By Jason Stirland, CTO at DeltaNet International
Safer Internet Day is a reminder for organizations to train and regularly refresh employee awareness around cybersecurity. Staying safe online is not just a worry for parents of young children and teenagers – organizations are also constantly at risk from cyber-attacks, which is why training staff to reduce the likelihood of any such attack is crucial.
According to the Allianz Risk Barometer, this year companies are worried about the threat of ransomware attacks, data breaches and IT outages – even more than business and supply chain disruption, natural disasters or the Covid-19 pandemic. With regular headlines of the latest cyber-attack occurring, organizations must focus on cybersecurity and using the internet safely.
So why is it vital to train employees on cybersecurity and internet risks?
Remote working risks
Unfortunately, with employees working remotely or in a hybrid manner, it’s increasingly difficult for organizations to ensure employees are constantly acting safely and compliantly with company security rules. Whilst company devices should be protected by security tools, preventing employees from using personal devices for work purposes is tricky, and vice versa. This puts organizations at risk as personal devices may not use the same levels of security, e.g., encryption and firewalls compared to a company device.
A recent survey by the British Chambers of Commerce (BCC) and Cisco found that more than half of firms believe their exposure to attack has increased due to working from home arrangements. The findings revealed that one in 10 had been the victim of a cyber-attack during the last year, growing to more than one in seven for firms with more than 50 employees. These results truly highlight the need to train and educate employees on cyber risks and prevent them from taking place.
Using varied eLearning techniques
When it comes to compulsory company-wide training, it can be often viewed as boring and ineffective, which is why it’s crucial to use a mixture of learning techniques to maintain employee engagement with cybersecurity training. Businesses can implement a blend of microlearning (short 5-minute courses) to gamified and interactive, scenario-led learning to engage employees. Putting in place different learning techniques and providing online access to essential topics employees need to understand – will be mission-critical to ensuring employees have a holistic view of cybersecurity to protect the business.
Providing courses on phishing, password security, identity theft, and social engineering will prepare employees with correct cyber behaviors. Access to online training also means employees can take the training anytime and anywhere. This access leaves employees more agile to work training around their day and not worried about moving meetings to accommodate traditional classroom-based training.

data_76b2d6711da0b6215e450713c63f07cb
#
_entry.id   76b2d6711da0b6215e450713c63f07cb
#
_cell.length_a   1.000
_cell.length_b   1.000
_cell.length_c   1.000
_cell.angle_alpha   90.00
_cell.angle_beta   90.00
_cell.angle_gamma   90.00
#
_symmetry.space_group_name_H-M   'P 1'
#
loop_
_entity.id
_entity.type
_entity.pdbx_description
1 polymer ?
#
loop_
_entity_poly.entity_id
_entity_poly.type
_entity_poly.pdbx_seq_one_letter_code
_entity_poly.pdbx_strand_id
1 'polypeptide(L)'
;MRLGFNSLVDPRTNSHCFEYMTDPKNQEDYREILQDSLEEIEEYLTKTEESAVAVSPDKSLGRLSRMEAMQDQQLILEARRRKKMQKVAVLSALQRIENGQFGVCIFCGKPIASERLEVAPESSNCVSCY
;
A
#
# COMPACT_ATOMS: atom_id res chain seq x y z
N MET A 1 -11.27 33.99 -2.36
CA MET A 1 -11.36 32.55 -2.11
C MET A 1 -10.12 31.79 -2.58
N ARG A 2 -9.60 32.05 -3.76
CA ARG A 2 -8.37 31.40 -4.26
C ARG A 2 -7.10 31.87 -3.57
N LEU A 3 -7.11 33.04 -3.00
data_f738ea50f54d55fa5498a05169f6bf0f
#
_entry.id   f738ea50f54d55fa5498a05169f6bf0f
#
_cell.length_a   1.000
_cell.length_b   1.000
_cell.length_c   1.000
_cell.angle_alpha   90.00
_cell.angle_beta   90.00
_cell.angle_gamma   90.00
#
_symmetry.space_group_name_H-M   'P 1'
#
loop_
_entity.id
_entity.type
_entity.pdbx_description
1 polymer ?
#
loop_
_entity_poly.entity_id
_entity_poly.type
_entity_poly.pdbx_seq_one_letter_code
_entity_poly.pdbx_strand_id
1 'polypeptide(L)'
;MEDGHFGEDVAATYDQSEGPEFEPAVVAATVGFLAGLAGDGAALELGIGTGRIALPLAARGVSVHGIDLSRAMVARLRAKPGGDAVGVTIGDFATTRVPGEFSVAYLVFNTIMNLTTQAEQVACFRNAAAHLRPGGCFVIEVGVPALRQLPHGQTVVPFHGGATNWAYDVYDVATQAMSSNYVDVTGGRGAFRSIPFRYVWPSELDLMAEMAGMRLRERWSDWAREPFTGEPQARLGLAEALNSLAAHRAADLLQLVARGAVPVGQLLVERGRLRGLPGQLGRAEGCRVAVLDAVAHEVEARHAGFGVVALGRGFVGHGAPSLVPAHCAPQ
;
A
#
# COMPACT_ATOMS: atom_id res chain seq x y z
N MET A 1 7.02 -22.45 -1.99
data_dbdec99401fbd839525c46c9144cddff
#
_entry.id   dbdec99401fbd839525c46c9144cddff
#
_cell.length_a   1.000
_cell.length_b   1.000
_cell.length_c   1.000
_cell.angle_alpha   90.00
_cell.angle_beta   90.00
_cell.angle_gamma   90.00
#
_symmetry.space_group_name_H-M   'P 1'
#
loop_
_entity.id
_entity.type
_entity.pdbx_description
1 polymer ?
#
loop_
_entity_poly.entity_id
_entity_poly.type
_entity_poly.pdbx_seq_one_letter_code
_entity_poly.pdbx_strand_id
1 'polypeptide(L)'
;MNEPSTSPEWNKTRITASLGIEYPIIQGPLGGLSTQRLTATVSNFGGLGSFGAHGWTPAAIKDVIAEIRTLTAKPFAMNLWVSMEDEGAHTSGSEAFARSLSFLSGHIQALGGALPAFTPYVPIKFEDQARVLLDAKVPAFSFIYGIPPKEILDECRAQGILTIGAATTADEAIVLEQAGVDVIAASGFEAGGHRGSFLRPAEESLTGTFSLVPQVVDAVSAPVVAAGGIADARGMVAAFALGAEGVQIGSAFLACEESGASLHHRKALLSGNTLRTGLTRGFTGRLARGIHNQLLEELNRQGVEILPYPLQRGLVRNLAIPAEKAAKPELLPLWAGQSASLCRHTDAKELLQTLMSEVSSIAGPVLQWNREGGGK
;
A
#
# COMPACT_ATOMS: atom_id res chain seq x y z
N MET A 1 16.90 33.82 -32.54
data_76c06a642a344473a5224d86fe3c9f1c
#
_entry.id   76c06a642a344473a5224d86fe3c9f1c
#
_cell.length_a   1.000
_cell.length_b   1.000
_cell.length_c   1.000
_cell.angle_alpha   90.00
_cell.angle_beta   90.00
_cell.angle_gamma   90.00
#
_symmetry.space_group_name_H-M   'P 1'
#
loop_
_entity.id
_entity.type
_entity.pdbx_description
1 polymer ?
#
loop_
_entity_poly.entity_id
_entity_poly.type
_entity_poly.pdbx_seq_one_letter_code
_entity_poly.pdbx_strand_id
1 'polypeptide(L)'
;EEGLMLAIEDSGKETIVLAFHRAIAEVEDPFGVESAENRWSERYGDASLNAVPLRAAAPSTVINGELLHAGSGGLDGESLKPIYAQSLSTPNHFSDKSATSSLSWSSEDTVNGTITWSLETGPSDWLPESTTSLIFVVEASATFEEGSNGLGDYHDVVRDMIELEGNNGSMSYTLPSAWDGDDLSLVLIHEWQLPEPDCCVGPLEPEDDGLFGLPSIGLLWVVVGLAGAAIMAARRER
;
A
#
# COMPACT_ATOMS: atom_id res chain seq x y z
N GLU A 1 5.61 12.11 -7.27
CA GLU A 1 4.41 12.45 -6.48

The rise of cyber-attacks and phishing
A recent study by Markel Direct revealed that 51% of SMEs experience a cybersecurity breach. The survey found the most common cybersecurity attacks were malware/virus related (24%), followed by a data breach (16%) and a phishing attack (15%).
With phishing attacks becoming increasingly sophisticated, all it takes is for one employee to fall victim to a phishing scam by clicking on a malicious link or providing confidential data to allow a data breach to take place. Educating employees on how to spot a phishing attack and then testing them with simulated phishing emails – is an excellent means to identify any knowledge gaps with cybersecurity training. Both HR and security teams can use the data from the simulated phishing testing to target those employees who need additional support with refresher training and one-to-one help.
Employees must also recognize how staying safe online allows them to be compliant with data protection regulations, such as GDPR and CCPA, as well as the organization’s code of conduct. Bearing in mind data protection – with employees regularly using social media, employees must acknowledge the importance of protecting confidential information and not revealing any data on this platform. For example, if an employee takes photos on their phone and the image taken contains customer data visible on the laptop screen – then this would be a violation of data protection.
When it comes to maintaining compliance, employees often don’t realize that the weakest link of an organization’s cybersecurity strategy involves poor password hygiene. According to research by LastPass, despite 92% of online users recognizing that using the same password is a risk, 65% still reuse theirs across accounts, increasing the risk of a data breach. Employees have a significant part to play in supporting an organization’s cybersecurity strategy by using strong passwords, not reusing them and always using multi-factor authentications when using company logins for various accounts.